However, like with the case of the famous stereotype threat with a modicum of unpublished studies, the “success” of forensic facial reconstruction is also skewed by non-reporting of unsuccessful cases
It is also rare for forensic facial approximation to be to be better than chance, with 403 incorrect facial identifications out of 592 identification scenarios in one study (Stephan and Henneberg, 2001). Facial reconstruction has the greatest accuracy if there is any knowledge of past injuries for the individual, a photo, and soft tissue. Obviously, in the case of Mitochondrial Eve, we don’t have a photo nor do we have soft tissue and knowledge of past injuries are a non-factor. So it seems that if some people claim to know what the first AMH looked like, it’s probably “just a guess”, and a pretty bad one at that due to the no knowledge of hard and soft facial tissue in the hominin lineage.
The hardest part about facial reconstruction is reconstructing soft tissues accurately since they quickly decompose. This is even more of a problem for people who lived hundreds of thousands of years ago. We’ve never seen any alive so we don’t know what they may have looked like to be able to infer what Mitochondrial Eve would have looked like. Things like lips/mouth, skin, hair, and ears are largely up to artistic interpretation, which are subjective in nature. Craniofacial morphology has also changed in the past 200 thousand years, which may be due to a decrease in testosterone/androgen receptors.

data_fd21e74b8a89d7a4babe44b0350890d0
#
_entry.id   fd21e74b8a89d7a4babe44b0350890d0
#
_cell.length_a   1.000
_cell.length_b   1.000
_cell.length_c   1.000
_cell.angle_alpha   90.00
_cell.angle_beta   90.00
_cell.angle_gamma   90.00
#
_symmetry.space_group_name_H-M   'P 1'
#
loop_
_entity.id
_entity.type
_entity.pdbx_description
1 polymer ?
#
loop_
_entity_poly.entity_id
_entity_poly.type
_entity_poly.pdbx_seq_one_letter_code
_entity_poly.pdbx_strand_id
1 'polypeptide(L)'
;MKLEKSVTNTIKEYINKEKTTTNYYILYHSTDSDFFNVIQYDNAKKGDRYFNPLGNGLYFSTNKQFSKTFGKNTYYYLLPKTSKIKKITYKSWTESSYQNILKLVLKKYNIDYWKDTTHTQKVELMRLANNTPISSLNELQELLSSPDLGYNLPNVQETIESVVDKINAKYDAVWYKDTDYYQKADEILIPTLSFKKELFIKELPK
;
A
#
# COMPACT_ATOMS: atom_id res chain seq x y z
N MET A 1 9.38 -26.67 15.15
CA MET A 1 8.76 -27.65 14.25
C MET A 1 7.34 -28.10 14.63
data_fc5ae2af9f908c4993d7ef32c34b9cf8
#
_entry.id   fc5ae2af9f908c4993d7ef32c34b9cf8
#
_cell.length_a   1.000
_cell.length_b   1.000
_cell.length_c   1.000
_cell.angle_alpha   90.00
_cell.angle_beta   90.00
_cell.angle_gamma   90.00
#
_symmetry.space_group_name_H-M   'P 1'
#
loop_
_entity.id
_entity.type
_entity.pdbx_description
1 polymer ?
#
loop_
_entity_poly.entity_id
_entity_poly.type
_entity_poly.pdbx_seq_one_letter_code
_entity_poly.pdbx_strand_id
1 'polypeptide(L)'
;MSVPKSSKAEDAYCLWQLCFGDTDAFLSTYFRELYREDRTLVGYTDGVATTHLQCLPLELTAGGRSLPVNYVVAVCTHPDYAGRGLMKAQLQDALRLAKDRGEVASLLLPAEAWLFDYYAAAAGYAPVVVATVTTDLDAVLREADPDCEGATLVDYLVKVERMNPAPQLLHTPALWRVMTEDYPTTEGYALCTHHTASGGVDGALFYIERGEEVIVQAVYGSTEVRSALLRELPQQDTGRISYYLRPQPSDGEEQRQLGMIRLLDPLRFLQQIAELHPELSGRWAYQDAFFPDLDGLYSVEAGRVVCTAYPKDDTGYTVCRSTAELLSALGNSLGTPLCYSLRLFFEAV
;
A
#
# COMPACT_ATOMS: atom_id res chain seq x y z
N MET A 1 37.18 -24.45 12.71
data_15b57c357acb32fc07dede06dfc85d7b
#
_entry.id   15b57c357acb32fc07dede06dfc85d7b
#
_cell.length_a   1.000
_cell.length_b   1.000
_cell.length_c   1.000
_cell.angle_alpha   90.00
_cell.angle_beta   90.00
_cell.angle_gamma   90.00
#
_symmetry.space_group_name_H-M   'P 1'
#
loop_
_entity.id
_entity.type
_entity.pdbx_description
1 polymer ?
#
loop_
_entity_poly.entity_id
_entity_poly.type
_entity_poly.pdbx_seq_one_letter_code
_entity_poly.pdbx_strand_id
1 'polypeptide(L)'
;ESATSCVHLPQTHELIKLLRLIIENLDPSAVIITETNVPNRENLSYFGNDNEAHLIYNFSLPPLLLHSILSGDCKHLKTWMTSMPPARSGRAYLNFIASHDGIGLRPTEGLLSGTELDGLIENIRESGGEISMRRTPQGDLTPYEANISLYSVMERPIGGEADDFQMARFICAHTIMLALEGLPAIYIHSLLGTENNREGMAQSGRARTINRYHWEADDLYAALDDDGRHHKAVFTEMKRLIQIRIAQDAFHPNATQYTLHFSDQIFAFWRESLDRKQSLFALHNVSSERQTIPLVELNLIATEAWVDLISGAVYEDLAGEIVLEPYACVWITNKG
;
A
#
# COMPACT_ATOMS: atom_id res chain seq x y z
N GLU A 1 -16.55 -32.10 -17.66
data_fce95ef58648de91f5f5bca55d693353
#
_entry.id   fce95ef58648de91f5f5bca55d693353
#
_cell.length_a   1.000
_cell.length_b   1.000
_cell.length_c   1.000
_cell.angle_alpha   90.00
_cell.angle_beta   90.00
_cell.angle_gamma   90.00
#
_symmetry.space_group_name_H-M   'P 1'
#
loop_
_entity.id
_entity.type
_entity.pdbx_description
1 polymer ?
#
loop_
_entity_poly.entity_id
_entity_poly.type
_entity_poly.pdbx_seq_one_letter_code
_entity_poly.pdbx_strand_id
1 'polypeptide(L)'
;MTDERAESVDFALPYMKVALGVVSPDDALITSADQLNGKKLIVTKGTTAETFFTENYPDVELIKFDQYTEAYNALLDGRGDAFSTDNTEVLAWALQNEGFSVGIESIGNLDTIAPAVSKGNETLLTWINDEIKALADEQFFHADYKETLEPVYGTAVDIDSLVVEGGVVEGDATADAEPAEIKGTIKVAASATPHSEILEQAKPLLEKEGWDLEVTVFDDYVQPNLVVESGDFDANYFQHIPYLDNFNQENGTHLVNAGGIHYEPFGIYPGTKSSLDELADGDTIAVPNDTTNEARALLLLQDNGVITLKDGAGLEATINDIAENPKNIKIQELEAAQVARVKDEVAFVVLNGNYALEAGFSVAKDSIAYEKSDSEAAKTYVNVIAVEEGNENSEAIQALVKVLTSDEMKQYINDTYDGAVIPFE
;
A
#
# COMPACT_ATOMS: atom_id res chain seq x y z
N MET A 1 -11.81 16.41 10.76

If we can’t identify humans with facial recognition better than chance, what makes anyone think that we can even have the slightest idea of how Mitochondrial Eve looked—when some of the most important parts of the phenotype aren’t around to observe and thus subjectivity then comes into play. Any “reconstructions” you come across, you should take with a grain of salt. It’s next to impossible to know what ancient hominins may have looked like due to the absence of soft tissue, and so any phenotype that a so-called “reconstruction” may give is, largely, up to the interpretation of the individual artist.
With our current technology, it’s next to impossible to ascertain what Mitochondrial Eve—or any other ancient hominin for that matter—may have looked like.
Lee, W., Wilkinson, C. M., & Hwang, H. (2011). An Accuracy Assessment of Forensic Computerized Facial Reconstruction Employing Cone-Beam Computed Tomography from Live Subjects. Journal of Forensic Sciences,57(2), 318-327. doi:10.1111/j.1556-4029.2011.01971.x
Stephan, C. (2003). Anthropological facial ‘reconstruction’ – recognizing the fallacies, ‘unembracing’ the errors, and realizing method limits. Science & Justice,43(4), 193-200. doi:10.1016/s1355-0306(03)71776-6
Stephan, C. N., & Henneberg, M. (2001). Building Faces from Dry Skulls: Are They Recognized Above Chance Rates? Journal of Forensic Sciences,46(3). doi:10.1520/jfs14993j
Wilkinson, C., Rynn, C., Peters, H., Taister, M., Kau, C. H., & Richmond, S. (2006). A Blind Accuracy Assessment of Computer-Modeled Forensic Facial Reconstruction Using Computed Tomography Data From Live Subjects. Forensic Science, Medicine and Pathology,2(3), 179-188. doi:10.1385/fsmp:2:3:179
Wilkinson, C. (2010). Facial reconstruction—anatomical art or artistic anatomy? Journal of Anatomy,216(2), 235-250. doi:10.1111/j.1469-7580.2009.01182.x